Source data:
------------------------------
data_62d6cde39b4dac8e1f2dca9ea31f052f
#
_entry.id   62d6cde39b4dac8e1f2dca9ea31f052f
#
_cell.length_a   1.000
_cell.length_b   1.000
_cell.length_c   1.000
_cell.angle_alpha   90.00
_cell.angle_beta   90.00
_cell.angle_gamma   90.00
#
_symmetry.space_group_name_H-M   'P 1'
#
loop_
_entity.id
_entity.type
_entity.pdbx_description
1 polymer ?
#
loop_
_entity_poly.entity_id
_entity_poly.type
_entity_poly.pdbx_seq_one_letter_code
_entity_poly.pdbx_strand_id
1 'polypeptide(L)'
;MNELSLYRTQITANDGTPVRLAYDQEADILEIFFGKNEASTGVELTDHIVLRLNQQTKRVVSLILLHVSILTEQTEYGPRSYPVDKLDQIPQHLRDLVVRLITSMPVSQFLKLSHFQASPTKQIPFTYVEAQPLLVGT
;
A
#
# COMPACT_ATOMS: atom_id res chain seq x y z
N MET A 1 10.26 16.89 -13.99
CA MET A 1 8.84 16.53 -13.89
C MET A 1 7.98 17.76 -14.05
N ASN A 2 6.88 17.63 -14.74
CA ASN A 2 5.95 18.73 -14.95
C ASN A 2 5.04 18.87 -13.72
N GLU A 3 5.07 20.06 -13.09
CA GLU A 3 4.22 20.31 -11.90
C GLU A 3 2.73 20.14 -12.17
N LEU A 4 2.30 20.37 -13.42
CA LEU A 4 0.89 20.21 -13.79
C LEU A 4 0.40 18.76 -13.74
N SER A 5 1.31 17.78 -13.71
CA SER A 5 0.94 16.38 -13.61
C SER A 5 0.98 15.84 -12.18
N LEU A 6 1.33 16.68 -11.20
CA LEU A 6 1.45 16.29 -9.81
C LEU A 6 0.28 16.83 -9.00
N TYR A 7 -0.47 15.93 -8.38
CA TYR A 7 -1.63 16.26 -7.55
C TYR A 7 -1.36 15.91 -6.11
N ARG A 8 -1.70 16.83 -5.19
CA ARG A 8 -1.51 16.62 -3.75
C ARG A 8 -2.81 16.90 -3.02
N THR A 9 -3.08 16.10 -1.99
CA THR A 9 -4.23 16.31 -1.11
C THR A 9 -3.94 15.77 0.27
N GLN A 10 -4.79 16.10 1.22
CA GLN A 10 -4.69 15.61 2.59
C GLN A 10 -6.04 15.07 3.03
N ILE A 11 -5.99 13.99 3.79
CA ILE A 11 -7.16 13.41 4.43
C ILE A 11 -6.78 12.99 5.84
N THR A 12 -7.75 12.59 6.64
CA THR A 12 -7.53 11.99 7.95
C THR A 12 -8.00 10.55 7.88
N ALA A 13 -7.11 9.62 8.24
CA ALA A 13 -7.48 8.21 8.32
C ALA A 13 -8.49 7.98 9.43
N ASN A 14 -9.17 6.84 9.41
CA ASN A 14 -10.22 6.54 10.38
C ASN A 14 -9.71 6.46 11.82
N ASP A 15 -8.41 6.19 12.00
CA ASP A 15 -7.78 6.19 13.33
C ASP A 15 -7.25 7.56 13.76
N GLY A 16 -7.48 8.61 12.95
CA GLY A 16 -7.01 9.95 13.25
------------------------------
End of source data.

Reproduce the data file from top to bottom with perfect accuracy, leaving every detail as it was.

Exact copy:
data_62d6cde39b4dac8e1f2dca9ea31f052f
#
_entry.id   62d6cde39b4dac8e1f2dca9ea31f052f
#
_cell.length_a   1.000
_cell.length_b   1.000
_cell.length_c   1.000
_cell.angle_alpha   90.00
_cell.angle_beta   90.00
_cell.angle_gamma   90.00
#
_symmetry.space_group_name_H-M   'P 1'
#
loop_
_entity.id
_entity.type
_entity.pdbx_description
1 polymer ?
#
loop_
_entity_poly.entity_id
_entity_poly.type
_entity_poly.pdbx_seq_one_letter_code
_entity_poly.pdbx_strand_id
1 'polypeptide(L)'
;MNELSLYRTQITANDGTPVRLAYDQEADILEIFFGKNEASTGVELTDHIVLRLNQQTKRVVSLILLHVSILTEQTEYGPRSYPVDKLDQIPQHLRDLVVRLITSMPVSQFLKLSHFQASPTKQIPFTYVEAQPLLVGT
;
A
#
# COMPACT_ATOMS: atom_id res chain seq x y z
N MET A 1 10.26 16.89 -13.99
CA MET A 1 8.84 16.53 -13.89
C MET A 1 7.98 17.76 -14.05
N ASN A 2 6.88 17.63 -14.74
CA ASN A 2 5.95 18.73 -14.95
C ASN A 2 5.04 18.87 -13.72
N GLU A 3 5.07 20.06 -13.09
CA GLU A 3 4.22 20.31 -11.90
C GLU A 3 2.73 20.14 -12.17
N LEU A 4 2.30 20.37 -13.42
CA LEU A 4 0.89 20.21 -13.79
C LEU A 4 0.40 18.76 -13.74
N SER A 5 1.31 17.78 -13.71
CA SER A 5 0.94 16.38 -13.61
C SER A 5 0.98 15.84 -12.18
N LEU A 6 1.33 16.68 -11.20
CA LEU A 6 1.45 16.29 -9.81
C LEU A 6 0.28 16.83 -9.00
N TYR A 7 -0.47 15.93 -8.38
CA TYR A 7 -1.63 16.26 -7.55
C TYR A 7 -1.36 15.91 -6.11
N ARG A 8 -1.70 16.83 -5.19
CA ARG A 8 -1.51 16.62 -3.75
C ARG A 8 -2.81 16.90 -3.02
N THR A 9 -3.08 16.10 -1.99
CA THR A 9 -4.23 16.31 -1.11
C THR A 9 -3.94 15.77 0.27
N GLN A 10 -4.79 16.10 1.22
CA GLN A 10 -4.69 15.61 2.59
C GLN A 10 -6.04 15.07 3.03
N ILE A 11 -5.99 13.99 3.79
CA ILE A 11 -7.16 13.41 4.43
C ILE A 11 -6.78 12.99 5.84
N THR A 12 -7.75 12.59 6.64
CA THR A 12 -7.53 11.99 7.95
C THR A 12 -8.00 10.55 7.88
N ALA A 13 -7.11 9.62 8.24
CA ALA A 13 -7.48 8.21 8.32
C ALA A 13 -8.49 7.98 9.43
N ASN A 14 -9.17 6.84 9.41
CA ASN A 14 -10.22 6.54 10.38
C ASN A 14 -9.71 6.46 11.82
N ASP A 15 -8.41 6.19 12.00
CA ASP A 15 -7.78 6.19 13.33
C ASP A 15 -7.25 7.56 13.76
N GLY A 16 -7.48 8.61 12.95
CA GLY A 16 -7.01 9.95 13.25